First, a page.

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Saturday, February 04, 2006

Back in the Saddle

Ah it's so good to be back in Plame again.

In digging through the new documents, the first thing that struck me is that they are going full-bore to paint Fitzgerald as an obstructionist (worked for Tom Daschle, why not give it a try?) as they attempt a discovery fishing expedition. And although we always appreciate the appearance on the scene of Fitz's superior snark, this is no doubt one of the reasons Team Libby chose to release his January 26, 2006 letter as part of their motions request this week wherein he openly scoffs at their efforts to do so.

Ding-dong Norah O'Donnell (she can write?) was ever so helpful on this front this morning:
Fitzgerald's letter was responding to a request from Libby's lawyers for additional documents, e-mails and other correspondence the Libby team says is essential to mount a defense. Lawyers for Libby this week accused prosecutors of withholding evidence the defense team has sought.
But if one actually bothered to read Libby's Motion to Compel Discovery of Information Regarding News Reporters and Organizations (and here we feel adequately justified in jumping to the conclusion that this is beyond Norah's abilities), it is abundantly clear that Libby's request for documents relies on a complete misstatement of what Libby is actually charged with:
This motion concerns the defense's request for production of documents and information regarding three important issues in this case: what did the press know prior to June 14, 2003 about whether Valerie Plame Wilson worked at the CIA, from whom did they learn it, and with whom did they discuss it. This information is important for a number of reasons. Most significantly, it relates directly to the truth or falsity of two alleged false statements by Mr. Libby: (1) that Mr. Russert said "all the reporters knew" about Ms. Wilson's employment status; and (2) that Mr. Libby "had heard that other reporters were saying that Wilson's wife worked at the CIA."
Is this all they've got? If so Scooter is the one in the bear cage and Fitzgerald is the one with the stick. Scooter is not charged with lying to Tim Russert, he's charged with lying to the FBI and the grand jury about what was said during his conversation with Russert. Fitzgerald never took issue with the substantive truth of what Russert and Libby did or did not say to each other, only that Libby's account of the conversation was different than Russert's. And the evidence supports Russert's version.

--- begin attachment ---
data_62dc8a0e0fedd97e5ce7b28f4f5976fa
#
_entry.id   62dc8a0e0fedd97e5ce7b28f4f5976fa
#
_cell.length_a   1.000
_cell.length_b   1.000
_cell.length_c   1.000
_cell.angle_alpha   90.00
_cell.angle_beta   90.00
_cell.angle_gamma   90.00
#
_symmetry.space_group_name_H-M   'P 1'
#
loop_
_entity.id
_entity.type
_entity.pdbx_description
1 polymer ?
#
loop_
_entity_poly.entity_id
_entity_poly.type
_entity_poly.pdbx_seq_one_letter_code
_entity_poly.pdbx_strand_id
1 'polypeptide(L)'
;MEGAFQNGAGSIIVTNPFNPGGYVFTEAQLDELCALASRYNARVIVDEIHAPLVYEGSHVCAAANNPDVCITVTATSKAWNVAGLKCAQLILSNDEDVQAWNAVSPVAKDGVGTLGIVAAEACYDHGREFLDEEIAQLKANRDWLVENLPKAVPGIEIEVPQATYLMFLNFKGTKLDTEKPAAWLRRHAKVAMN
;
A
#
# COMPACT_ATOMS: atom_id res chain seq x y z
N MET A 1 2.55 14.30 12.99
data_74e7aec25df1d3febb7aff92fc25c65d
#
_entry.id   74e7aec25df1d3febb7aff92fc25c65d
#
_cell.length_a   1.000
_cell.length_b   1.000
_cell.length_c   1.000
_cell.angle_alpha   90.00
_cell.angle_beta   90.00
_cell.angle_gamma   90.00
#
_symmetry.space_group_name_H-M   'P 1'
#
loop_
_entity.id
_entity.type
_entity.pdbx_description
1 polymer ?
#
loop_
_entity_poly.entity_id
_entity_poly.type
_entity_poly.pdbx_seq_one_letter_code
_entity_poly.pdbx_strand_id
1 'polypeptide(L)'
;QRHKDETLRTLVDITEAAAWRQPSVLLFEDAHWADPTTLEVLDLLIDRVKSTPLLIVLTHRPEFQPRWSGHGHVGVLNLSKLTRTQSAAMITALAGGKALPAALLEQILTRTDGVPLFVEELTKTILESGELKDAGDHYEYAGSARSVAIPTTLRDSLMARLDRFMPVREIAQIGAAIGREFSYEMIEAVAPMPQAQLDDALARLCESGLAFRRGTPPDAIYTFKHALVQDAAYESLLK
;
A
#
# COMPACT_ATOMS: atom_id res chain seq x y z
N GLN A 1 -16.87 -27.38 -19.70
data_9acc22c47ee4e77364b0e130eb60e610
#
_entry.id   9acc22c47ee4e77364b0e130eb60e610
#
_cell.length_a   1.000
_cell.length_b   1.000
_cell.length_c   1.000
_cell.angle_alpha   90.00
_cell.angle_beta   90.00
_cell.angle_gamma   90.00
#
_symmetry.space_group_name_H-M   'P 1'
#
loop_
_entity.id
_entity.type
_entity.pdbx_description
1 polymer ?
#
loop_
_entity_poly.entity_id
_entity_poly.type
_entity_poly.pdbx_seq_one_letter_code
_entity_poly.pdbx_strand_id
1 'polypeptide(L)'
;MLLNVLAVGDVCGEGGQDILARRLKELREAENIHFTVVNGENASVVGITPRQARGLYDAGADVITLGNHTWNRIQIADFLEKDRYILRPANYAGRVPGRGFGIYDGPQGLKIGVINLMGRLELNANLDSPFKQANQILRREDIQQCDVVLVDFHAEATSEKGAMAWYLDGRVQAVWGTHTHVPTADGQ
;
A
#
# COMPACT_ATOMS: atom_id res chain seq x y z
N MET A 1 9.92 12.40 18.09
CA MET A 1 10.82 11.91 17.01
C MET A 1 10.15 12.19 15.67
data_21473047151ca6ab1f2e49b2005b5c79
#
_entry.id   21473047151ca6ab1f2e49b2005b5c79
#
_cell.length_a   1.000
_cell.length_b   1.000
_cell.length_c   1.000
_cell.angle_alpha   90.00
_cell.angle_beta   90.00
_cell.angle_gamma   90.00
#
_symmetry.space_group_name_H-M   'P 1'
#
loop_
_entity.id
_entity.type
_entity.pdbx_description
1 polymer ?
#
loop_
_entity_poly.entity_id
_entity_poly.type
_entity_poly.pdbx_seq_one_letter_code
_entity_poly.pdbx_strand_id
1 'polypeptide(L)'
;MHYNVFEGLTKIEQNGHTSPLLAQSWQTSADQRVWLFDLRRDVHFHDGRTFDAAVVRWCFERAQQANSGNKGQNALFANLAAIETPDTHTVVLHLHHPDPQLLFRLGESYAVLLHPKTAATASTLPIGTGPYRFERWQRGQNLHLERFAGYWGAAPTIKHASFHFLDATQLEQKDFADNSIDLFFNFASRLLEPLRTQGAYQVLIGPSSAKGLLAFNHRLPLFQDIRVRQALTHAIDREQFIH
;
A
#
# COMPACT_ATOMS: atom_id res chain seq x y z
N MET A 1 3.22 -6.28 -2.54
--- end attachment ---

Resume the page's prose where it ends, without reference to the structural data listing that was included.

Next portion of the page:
Libby's lawyers claim:
There can be no information more material to the defense of a perjury case than information tending to show that the alleged false statements are, in fact, true or that they could be the result of mistake or confusion. The government should not be allowed to charge Mr. Libby with lying about statements concerning what reporters knew about Ms. Wilson's identity, and at the same time deny him information that may establish one of these possible defenses.
Well I'll agree with that, and how handy it is that the government didn't. Libby is not charged with lying about statements concerning what reporters knew, he's charged with something completely different. And Fitzgerald in his letter indicates he is having none of this dancing bs; he makes it clear that they are not entitled to information relevant only to defending Libby against charges that have not been brought against him. Norah does not mention this. Color us surprised.

The release of the Fitzgerald letter by team Libby is still odd, however. While it did obviously lead Norah O'Donnell down the bunny trail she would've gone there anyway with a whole lot less prodding, and the "obstructionist" bit was quite overshadowed by the news that some White House emails had been "disappeared." Which obviously leads to speculation about the Hadley email, and of course Karl Rove. You have to wonder what kind of games within games are being played here.